When preschooler Isabelle Garcia was 8 months old, her mom, Alicia Garcia, read an article on the projected cost of college. Ever since, she reviews statements from Isabelle's 529 plan account, a tax-advantaged college investment account, quarterly and at the end of the school year with Isabelle on her lap.
Her child is a long way away from knowing what she wants to do when she grows up – and what education she needs to pursue it – but sees her name and knows that the dollar amount listed is for her education piggy bank.
Those end-of-the-year checkups will change as children grow older, experts say.
Parents like Garcia whose children are preschool or elementary school age are in the "save what you can" stage, when parents think, "I know I'm going to need to do something, so I'm going to put some money aside," says Scott Gates, director of Kansas's Learning Quest 529 Education Savings Program.
[Get tips and information about saving for college.]
At the end of the school year, parents should evaluate whether what they've saved will be enough for tuition based on potential investment growth.
Parents should have some kind of proxy school, says Mark Berg, a certified financial planner. A parent would look up the current cost of tuition at the proxy school to have it represent the potential cost of their child's education.
"There's no way parents would know in elementary school, but it does give them a goal to save towards. The easiest proxy school is an alma mater," says Berg, who graduated from Wheaton College. "I have no idea if my kids will go there, but I base savings based on their current tuition," with the expectation that investment interest will cover the difference in tuition between now and then.
[Learn how to meet your college savings goals.]
This stage is a good time to decide what percentage of their children's postsecondary education cost parents would ideally like to pay, Gates says.
For her family, Garcia reviews the account balances for her two children at the end of each preschool and elementary school year, and then divides those balances by the number of years until they attend college. She then adjusts the amount taken out of her paycheck up or down to cover any shortfall if the year's earnings weren't as high as she'd like or were higher than expected.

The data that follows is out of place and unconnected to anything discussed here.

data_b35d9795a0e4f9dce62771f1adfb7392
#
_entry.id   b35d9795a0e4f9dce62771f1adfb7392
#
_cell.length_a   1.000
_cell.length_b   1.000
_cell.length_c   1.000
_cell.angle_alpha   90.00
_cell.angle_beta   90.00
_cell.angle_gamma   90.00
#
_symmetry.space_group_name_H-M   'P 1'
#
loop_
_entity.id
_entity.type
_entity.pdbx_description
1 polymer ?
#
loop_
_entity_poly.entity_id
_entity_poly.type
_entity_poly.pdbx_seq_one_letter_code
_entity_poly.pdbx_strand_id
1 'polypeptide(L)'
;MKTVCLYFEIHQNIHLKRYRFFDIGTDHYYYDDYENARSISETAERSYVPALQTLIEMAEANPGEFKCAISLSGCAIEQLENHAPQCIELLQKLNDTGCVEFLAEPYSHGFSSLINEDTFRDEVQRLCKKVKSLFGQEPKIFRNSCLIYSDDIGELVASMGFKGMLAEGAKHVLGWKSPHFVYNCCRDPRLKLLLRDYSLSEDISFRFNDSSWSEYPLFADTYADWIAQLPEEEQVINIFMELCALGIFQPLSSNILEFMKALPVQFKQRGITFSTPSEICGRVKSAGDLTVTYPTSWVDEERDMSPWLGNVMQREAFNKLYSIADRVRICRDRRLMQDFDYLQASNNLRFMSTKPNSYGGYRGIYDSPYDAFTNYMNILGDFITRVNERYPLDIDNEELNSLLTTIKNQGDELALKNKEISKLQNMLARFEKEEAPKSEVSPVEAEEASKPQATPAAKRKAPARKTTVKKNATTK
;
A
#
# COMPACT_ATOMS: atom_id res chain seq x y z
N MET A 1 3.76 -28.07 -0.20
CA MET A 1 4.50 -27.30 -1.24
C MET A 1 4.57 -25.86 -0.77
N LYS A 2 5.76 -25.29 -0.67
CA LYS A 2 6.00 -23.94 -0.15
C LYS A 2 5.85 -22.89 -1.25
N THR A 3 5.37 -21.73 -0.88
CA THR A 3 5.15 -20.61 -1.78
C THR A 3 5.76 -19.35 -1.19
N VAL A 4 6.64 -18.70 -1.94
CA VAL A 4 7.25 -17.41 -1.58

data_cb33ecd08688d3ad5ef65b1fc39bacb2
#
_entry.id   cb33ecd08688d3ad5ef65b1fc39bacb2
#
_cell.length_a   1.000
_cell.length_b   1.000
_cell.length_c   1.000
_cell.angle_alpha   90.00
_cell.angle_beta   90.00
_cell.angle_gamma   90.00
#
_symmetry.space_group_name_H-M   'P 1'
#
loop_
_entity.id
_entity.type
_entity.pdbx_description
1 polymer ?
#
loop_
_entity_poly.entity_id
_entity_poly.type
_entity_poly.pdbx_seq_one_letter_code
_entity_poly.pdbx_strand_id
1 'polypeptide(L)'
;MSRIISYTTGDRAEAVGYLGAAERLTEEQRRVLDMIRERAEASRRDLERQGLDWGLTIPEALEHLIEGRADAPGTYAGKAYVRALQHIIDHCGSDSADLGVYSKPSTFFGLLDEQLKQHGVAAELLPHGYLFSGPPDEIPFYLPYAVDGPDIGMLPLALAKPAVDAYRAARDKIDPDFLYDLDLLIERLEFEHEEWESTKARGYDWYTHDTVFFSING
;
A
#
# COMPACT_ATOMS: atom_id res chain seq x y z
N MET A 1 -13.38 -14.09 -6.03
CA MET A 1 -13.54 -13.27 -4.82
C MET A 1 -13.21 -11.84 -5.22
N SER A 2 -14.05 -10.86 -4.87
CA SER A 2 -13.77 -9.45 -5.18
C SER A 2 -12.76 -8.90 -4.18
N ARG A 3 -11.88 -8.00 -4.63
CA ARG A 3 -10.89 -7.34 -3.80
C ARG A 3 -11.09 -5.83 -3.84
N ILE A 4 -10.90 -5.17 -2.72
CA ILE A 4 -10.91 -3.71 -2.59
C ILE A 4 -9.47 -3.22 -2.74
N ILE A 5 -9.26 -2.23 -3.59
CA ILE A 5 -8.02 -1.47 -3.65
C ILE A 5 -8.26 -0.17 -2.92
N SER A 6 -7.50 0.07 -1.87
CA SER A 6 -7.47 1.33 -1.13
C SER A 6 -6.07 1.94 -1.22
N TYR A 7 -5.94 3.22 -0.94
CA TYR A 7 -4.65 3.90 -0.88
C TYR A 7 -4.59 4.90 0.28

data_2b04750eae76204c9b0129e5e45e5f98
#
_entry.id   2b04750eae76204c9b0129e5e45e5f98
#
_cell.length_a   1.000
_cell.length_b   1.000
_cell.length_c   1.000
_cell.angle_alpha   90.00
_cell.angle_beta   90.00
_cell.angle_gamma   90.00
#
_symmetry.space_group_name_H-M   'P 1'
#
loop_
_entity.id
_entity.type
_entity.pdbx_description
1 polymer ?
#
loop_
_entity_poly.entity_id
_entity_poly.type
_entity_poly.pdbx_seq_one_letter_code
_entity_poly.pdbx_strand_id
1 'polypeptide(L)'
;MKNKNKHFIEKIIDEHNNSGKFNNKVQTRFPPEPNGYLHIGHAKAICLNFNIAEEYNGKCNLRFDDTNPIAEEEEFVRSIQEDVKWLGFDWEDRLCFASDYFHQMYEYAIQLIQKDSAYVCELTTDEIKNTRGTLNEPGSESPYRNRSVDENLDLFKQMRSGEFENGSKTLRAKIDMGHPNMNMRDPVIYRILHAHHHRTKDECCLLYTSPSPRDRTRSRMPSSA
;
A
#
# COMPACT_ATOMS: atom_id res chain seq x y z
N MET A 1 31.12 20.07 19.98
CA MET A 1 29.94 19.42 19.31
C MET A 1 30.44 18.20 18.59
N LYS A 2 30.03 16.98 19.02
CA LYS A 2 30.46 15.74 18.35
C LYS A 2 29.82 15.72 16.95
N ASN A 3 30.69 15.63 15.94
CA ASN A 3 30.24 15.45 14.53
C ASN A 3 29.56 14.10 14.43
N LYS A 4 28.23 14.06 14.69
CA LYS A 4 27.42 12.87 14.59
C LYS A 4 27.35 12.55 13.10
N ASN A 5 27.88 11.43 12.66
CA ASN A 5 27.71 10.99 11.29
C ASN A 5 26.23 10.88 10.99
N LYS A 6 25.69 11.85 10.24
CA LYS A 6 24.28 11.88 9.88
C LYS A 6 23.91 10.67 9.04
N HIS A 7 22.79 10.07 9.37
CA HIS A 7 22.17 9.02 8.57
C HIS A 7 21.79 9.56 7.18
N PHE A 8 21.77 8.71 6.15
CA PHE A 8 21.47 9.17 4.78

As her children progress to middle and high school and their potential career and educational options become clear, she'll adjust her strategy.
"In junior high, parents should start looking at possible career paths for their kids," Gates says. Middle and junior high students should pursue shadow days and other opportunities to watch professionals in the field.
Berg says career exploration should be used as the conversation starter for introducing the idea of life after high school: the price and responsibilities of a college education and taking care of themselves with their future jobs. His boys range in age from 11 to 15.
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"All of my kids know in our household, they'll be responsible for one of four years," he says. "All have jobs where 50 percent goes to their goal." Knowing that they'll have to chip in for a smaller part of their own college education helps the boys visualize the larger price tag, he says.
For Garcia, junior high will be a time to see which subjects her children succeed in and what they like to do; then, she will think about what the education for potential career paths will cost and will adjust savings accordingly.
Since she started saving when her daughter was 8 months old, Garcia feels time is on her side. She'll "have more leeway to make adjustments at the junior high and high school levels," she says.
Trying to fund your education? Get tips and more in the U.S. News Paying for College center.